No more conspiracy theories; humans caused the deaths at Astrofest

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Erika Goldring/WireImage

I remember my cousin Michael coming over, and he and my brother would watch countless hours of Conspiracy Theory. From secret societies to the quest to control water, you can find conspiracy theories throughout history.

There is actually some psychology regarding human evolution around them. In times of chaos, in particular, humans are wired to try to find a shortcut to decision making; we look for information that confirms our bias. For the most part, conspiracy theories have been harmless gossip and conjecture surrounding mysteries, but since the pandemic, they’ve just gotten ridiculous and dangerous: the government is injecting us with microchips in our vaccines, they are trying to change our DNA, COVID-19 was engineered by the media. But now, for our latest and one of the most offensive: Satan is responsible for the Astrofest deaths.

In full honesty, nobody knows if the devil was at Astroworld. What we do know, however, is that Travis Scott was there, his team was there, and everybody working the event was there that night.”

TikTok and social media are buzzing with the idea that the Astroworld deaths were caused by a demonic force. According to one source, “The stage was designed to look like a portal to Hell, the eight flames in the front represent the eight deaths that would take place…people have said the stage was shaped like an inverted cross…they also point to a shirt Scott wore at the show that depicts human figures walking through a door and emerging with what look like horns as further evidence that Scott was leading fans to Hell and sacrificing people’s lives intentionally” (Marks & Marks, 2021).

The demonic conspiracy plays directly into the many varied reasons people are attracted to conspiracy theories to begin with. First, we want to make sense of chaos. We want answers—answers help us feel safe. The mindset becomes if we live our lives and don’t attend Travis Scott concerts, we are at no risk of being harmed. If we play by our own “rules,” nothing will enter our world to harm us. On the other hand, if we do venture out to a Travis Scott concert, and if we see certain “symbols,” then this plays into our bias of what we are seeing. For example, if a walkway looks like an inverted cross, there must be a demonic reason for the catastrophe because it backs up our theory. I’ve been to many concerts with long runways and catwalks across them. Concert-goers pay big money for floor seats, so a long runway that comes to a crosswalk at the back end of the crowd is a great way for an entertainer to interact with all of those paying the up charge for seats on the floor. Sometimes the boring, simple explanation is the correct explanation.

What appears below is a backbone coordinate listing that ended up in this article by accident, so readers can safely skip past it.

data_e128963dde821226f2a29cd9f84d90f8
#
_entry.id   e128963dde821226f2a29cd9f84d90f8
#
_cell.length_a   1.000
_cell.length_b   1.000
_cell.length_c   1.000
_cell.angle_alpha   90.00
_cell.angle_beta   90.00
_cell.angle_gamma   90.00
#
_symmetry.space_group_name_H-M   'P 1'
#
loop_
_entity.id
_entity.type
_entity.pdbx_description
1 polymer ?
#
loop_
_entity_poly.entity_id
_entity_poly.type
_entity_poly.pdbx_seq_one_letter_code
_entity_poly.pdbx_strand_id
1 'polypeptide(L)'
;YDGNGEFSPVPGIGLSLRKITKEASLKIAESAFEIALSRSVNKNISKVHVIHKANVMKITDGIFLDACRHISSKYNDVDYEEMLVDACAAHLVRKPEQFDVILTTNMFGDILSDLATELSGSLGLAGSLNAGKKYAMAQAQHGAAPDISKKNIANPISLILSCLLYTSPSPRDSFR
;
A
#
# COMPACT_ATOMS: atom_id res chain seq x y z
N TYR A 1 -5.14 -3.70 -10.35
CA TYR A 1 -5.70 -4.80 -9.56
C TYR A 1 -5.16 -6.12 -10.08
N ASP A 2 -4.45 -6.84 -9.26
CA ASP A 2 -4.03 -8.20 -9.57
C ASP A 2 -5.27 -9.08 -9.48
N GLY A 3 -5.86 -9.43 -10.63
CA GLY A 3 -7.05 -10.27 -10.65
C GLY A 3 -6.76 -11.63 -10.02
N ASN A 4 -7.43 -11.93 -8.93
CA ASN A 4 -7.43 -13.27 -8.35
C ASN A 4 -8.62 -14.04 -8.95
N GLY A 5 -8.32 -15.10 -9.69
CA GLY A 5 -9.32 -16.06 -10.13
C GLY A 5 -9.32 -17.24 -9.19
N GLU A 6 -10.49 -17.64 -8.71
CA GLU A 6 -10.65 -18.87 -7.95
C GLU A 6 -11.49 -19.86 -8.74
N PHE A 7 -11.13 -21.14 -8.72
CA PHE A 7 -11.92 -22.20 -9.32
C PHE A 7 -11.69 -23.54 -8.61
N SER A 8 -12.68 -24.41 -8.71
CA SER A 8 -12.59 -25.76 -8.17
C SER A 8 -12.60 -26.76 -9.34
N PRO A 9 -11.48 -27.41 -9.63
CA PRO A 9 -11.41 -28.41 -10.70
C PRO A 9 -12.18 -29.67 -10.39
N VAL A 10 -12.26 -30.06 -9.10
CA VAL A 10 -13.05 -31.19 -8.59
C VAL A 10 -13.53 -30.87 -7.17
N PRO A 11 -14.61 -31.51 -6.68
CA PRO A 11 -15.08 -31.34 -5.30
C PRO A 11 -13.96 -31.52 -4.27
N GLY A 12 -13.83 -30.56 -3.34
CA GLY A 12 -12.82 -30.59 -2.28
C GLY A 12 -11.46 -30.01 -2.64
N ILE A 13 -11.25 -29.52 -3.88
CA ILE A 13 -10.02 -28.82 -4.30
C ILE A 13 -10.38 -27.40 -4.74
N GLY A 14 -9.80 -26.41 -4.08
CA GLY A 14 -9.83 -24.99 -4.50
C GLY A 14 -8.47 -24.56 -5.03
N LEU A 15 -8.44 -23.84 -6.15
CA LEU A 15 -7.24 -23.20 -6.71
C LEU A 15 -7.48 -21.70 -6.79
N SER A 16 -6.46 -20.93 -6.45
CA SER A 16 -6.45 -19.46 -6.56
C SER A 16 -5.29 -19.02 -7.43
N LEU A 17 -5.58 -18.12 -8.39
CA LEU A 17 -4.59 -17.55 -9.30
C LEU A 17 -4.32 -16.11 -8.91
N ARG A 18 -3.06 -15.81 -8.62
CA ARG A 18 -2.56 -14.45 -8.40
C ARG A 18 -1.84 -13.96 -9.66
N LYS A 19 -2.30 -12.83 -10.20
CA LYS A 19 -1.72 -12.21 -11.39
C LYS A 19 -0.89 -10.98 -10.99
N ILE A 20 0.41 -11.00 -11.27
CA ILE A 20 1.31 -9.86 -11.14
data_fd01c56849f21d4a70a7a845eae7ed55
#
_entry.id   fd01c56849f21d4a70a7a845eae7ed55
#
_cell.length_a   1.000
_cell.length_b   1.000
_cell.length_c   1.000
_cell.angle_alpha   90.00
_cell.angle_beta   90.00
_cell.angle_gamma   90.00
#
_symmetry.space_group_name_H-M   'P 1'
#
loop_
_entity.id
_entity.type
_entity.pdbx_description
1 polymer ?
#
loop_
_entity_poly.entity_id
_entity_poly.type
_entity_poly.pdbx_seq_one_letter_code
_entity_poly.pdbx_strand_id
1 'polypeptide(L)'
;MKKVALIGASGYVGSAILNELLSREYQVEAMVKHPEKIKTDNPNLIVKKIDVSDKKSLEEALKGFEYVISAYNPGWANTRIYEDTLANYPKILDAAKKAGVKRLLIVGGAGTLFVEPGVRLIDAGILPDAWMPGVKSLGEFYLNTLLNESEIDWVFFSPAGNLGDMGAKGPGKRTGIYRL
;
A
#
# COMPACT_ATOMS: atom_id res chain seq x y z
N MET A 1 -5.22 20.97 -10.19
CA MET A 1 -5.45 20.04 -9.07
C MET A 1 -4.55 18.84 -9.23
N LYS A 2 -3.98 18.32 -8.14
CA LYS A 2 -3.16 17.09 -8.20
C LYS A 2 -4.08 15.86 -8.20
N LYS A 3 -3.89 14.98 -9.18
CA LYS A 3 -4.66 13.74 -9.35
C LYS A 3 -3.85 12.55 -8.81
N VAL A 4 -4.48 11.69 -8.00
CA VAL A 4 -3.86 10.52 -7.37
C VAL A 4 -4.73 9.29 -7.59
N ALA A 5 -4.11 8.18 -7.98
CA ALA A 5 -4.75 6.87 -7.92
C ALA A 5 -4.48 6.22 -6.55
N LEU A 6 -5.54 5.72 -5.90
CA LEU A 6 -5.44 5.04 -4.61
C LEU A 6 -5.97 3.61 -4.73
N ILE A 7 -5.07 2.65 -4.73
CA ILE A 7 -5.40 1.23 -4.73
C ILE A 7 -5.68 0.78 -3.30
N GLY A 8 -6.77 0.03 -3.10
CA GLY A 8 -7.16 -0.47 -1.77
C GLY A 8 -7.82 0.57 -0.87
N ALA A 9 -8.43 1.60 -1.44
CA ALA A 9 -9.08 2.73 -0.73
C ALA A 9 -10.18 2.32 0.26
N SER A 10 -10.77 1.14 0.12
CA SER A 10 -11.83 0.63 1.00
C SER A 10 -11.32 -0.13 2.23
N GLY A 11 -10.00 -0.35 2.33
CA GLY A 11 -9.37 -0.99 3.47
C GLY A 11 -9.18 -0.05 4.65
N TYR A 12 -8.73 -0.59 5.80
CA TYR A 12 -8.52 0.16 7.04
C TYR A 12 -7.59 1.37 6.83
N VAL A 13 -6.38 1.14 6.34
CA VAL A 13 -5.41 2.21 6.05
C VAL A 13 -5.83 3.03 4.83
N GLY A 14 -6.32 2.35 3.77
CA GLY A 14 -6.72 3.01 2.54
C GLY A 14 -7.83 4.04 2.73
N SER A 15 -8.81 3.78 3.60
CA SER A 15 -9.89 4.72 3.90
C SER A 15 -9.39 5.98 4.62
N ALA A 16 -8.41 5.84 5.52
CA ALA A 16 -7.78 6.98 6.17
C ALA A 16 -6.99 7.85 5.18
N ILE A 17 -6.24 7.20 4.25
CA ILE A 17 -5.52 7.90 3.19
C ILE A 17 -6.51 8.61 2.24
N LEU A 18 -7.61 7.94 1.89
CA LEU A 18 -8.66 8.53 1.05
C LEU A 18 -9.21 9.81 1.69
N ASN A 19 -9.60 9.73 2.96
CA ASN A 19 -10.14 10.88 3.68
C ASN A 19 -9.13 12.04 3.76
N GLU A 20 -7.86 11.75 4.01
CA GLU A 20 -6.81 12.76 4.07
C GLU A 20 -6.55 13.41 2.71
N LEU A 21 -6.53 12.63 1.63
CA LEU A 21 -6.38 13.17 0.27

I did not attend the Astroworld Festival, so obviously, everything I’m saying is based on things I’ve read or seen on social media, not a first-hand experience. Though I feel like without attendance at the event, it’s clear to see how the conspiracy theories have become disrespectful. Of course, everyone has the right to believe what they believe, but if I had lost a loved one at a concert and people were saying it was because Satan was present, I’d be pretty angry. In full honesty, nobody knows if the devil was at Astroworld. What we do know, however, is that Travis Scott was there, his team was there, and everybody working the event was there that night.

The bias to the “symbols” many point to become even more dangerous when conspiracy theorists bring the COVID-19 vaccine into it. “Other people have implied that Covid-19 vaccines — which have been shown in clinical trials to be safe and effective at preventing serious Covid infections — could be the cause of the deaths at the event. ‘Attendees needed to be fully [Vaxxed],’ one user Tweeted… Others suggested that the vaccine might respond to the sound of the live music at Scott’s show. ‘Jab plus 5g and frequency at concert = dead,’ commented one TikTok user” (Marks & Marks, 2021).

If you’ve seen videos from the Astroworld venue, there’s a lot of blame to go around. First off, Live Nation, who organized the event. Astroworld was one of the deadliest crowd-control disasters in a concert in U.S. history. The Houston Police and Fire Departments allege that there was little, if any, communication with them. Many people are saying that this is not Travis’ fault, but that overcrowding is the cause of the disaster. Overcrowding doesn’t just happen; someone is responsible for the fact that too many people were in a venue that could not support that number of people. Travis Scott could have stopped performing at any time. Entertainers have the ultimate power via the mic to put an end to the chaos. (This is not the first time Scott has been sued by fans who have attended his concerts and ended up paralyzed from the chaotic scene). There was a sea of people who were way too amped up and concerned about pushing for a position close to the stage and not aware of what was going on around them. To be fair, there were many spectators yelling for help.

Finally, I will leave the conspiracy theorists with this: John Hilgert was the 14-year-old killed at Astroworld. How many concerts do you think he was able to attend in his life? Take into consideration the year or so off for the pandemic. Now, he will never have the chance to attend another. How do you think his family and friends feel hearing that some believe his death was a ritualistic plan orchestrated by Scott conjuring up demons because Hilgert was one of the eight to be sacrificed to Satan that night.

Enough with the conspiracy theories. It’s crossed the line, and it clouds the fact that real people need to be held accountable for this devastating night.